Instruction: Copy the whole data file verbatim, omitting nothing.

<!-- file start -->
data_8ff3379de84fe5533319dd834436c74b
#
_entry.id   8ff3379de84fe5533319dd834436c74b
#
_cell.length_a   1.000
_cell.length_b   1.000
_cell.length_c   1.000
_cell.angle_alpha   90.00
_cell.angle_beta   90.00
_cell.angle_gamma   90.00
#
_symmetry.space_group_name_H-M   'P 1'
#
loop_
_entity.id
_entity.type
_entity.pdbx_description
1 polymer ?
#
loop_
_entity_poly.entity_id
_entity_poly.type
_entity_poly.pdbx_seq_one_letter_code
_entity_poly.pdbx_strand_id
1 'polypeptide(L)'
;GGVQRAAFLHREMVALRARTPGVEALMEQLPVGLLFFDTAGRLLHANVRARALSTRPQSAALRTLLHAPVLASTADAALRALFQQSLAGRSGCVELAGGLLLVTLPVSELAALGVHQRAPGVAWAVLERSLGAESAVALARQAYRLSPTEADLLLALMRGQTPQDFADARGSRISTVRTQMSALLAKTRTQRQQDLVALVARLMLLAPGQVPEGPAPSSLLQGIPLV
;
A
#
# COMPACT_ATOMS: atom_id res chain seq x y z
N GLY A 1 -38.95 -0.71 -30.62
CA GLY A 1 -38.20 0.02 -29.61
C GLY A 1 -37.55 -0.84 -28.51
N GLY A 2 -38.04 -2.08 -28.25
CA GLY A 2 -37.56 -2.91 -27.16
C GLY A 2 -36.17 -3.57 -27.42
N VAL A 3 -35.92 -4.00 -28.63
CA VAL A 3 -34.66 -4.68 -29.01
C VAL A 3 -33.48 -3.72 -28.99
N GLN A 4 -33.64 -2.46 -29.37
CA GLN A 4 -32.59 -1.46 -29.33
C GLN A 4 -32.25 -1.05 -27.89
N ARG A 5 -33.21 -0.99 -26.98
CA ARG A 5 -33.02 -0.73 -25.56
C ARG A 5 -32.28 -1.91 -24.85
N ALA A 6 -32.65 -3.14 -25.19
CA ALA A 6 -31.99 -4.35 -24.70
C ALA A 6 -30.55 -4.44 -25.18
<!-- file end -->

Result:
data_8ff3379de84fe5533319dd834436c74b
#
_entry.id   8ff3379de84fe5533319dd834436c74b
#
_cell.length_a   1.000
_cell.length_b   1.000
_cell.length_c   1.000
_cell.angle_alpha   90.00
_cell.angle_beta   90.00
_cell.angle_gamma   90.00
#
_symmetry.space_group_name_H-M   'P 1'
#
loop_
_entity.id
_entity.type
_entity.pdbx_description
1 polymer ?
#
loop_
_entity_poly.entity_id
_entity_poly.type
_entity_poly.pdbx_seq_one_letter_code
_entity_poly.pdbx_strand_id
1 'polypeptide(L)'
;GGVQRAAFLHREMVALRARTPGVEALMEQLPVGLLFFDTAGRLLHANVRARALSTRPQSAALRTLLHAPVLASTADAALRALFQQSLAGRSGCVELAGGLLLVTLPVSELAALGVHQRAPGVAWAVLERSLGAESAVALARQAYRLSPTEADLLLALMRGQTPQDFADARGSRISTVRTQMSALLAKTRTQRQQDLVALVARLMLLAPGQVPEGPAPSSLLQGIPLV
;
A
#
# COMPACT_ATOMS: atom_id res chain seq x y z
N GLY A 1 -38.95 -0.71 -30.62
CA GLY A 1 -38.20 0.02 -29.61
C GLY A 1 -37.55 -0.84 -28.51
N GLY A 2 -38.04 -2.08 -28.25
CA GLY A 2 -37.56 -2.91 -27.16
C GLY A 2 -36.17 -3.57 -27.42
N VAL A 3 -35.92 -4.00 -28.63
CA VAL A 3 -34.66 -4.68 -29.01
C VAL A 3 -33.48 -3.72 -28.99
N GLN A 4 -33.64 -2.46 -29.37
CA GLN A 4 -32.59 -1.46 -29.33
C GLN A 4 -32.25 -1.05 -27.89
N ARG A 5 -33.21 -0.99 -26.98
CA ARG A 5 -33.02 -0.73 -25.56
C ARG A 5 -32.28 -1.91 -24.85
N ALA A 6 -32.65 -3.14 -25.19
CA ALA A 6 -31.99 -4.35 -24.70
C ALA A 6 -30.55 -4.44 -25.18